Wolverhampton Council has cut the time it takes to secure its systems against viruses from weeks to less than 24 hours through systems management software from Microsoft.
The Council has said that 95% of its 1,700 PCs can now be patched within 24 hours of a software update being released, compared to four- to eight weeks previously. Under the old system IT staff had to download patches from different websites and update PC with patches.
Microsoft’s Systems Management Server updates patches on all PCs once, from a single location.
The Council’s local area network manager, Matt Jeavons, said that during the Blaster worm attack last year SMS 2003 software patches could be updated quickly using SMS, saving the IT department 40 man-hours.
“An ageing infrastructure was causing stability and support issues and as part of the infrastructure refresh project an improved means of managing the enterprise was identified as a key requirement. Prior to the introduction of SMS 2003 the council had to patch manually. It was taking anything between four and eight weeks,” Jeavons said.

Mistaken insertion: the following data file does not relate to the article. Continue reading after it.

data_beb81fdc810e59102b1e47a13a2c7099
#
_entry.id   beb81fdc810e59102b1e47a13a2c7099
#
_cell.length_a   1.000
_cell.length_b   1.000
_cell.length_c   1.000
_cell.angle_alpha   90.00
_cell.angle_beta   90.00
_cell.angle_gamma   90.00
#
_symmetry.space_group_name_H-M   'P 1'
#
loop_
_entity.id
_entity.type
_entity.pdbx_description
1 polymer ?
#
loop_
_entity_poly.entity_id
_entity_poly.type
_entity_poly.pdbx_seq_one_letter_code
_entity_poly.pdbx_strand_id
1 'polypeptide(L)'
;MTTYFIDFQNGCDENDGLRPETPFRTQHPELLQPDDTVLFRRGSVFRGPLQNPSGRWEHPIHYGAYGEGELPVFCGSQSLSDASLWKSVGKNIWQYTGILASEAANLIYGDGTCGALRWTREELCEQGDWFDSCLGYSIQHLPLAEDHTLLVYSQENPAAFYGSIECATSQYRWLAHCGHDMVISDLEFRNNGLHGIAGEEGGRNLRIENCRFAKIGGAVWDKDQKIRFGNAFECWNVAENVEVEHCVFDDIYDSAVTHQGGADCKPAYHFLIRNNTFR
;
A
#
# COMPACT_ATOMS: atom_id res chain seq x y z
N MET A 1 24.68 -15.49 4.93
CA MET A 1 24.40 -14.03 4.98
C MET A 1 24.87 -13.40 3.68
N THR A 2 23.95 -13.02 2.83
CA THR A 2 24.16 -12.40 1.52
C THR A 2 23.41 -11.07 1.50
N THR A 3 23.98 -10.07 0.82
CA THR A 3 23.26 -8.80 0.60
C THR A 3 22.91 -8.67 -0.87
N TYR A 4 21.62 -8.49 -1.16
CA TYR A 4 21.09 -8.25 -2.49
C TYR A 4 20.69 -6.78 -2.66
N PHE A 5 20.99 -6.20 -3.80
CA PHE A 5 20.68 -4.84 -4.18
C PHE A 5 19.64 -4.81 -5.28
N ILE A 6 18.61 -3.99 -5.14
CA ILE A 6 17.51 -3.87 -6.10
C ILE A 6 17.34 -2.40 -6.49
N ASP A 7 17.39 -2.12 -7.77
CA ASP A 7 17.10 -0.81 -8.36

Glyn Evans, chairman of information age group at local authority IT managers association Socitim, said councils were taking the management of software more seriously. “This is within reach of all council,” he said. “With the threat that now exists you need to keep all the software reasonably up to date. There is a great deal of merit in anything that automates the process.”
But there is no one approach that will work for all councils, Evans said. “Local authorities vary so tremendously in size – some have a couple of hundred employees, while Birmingham has 50,000 so it is very difficult to say what applies to them all. It is the same principles, but the tools might be different.”
Other features of SMS allow Wolverhampton Council to measure software inventory and usage, helping to manage costs and inform future purchasing decisions.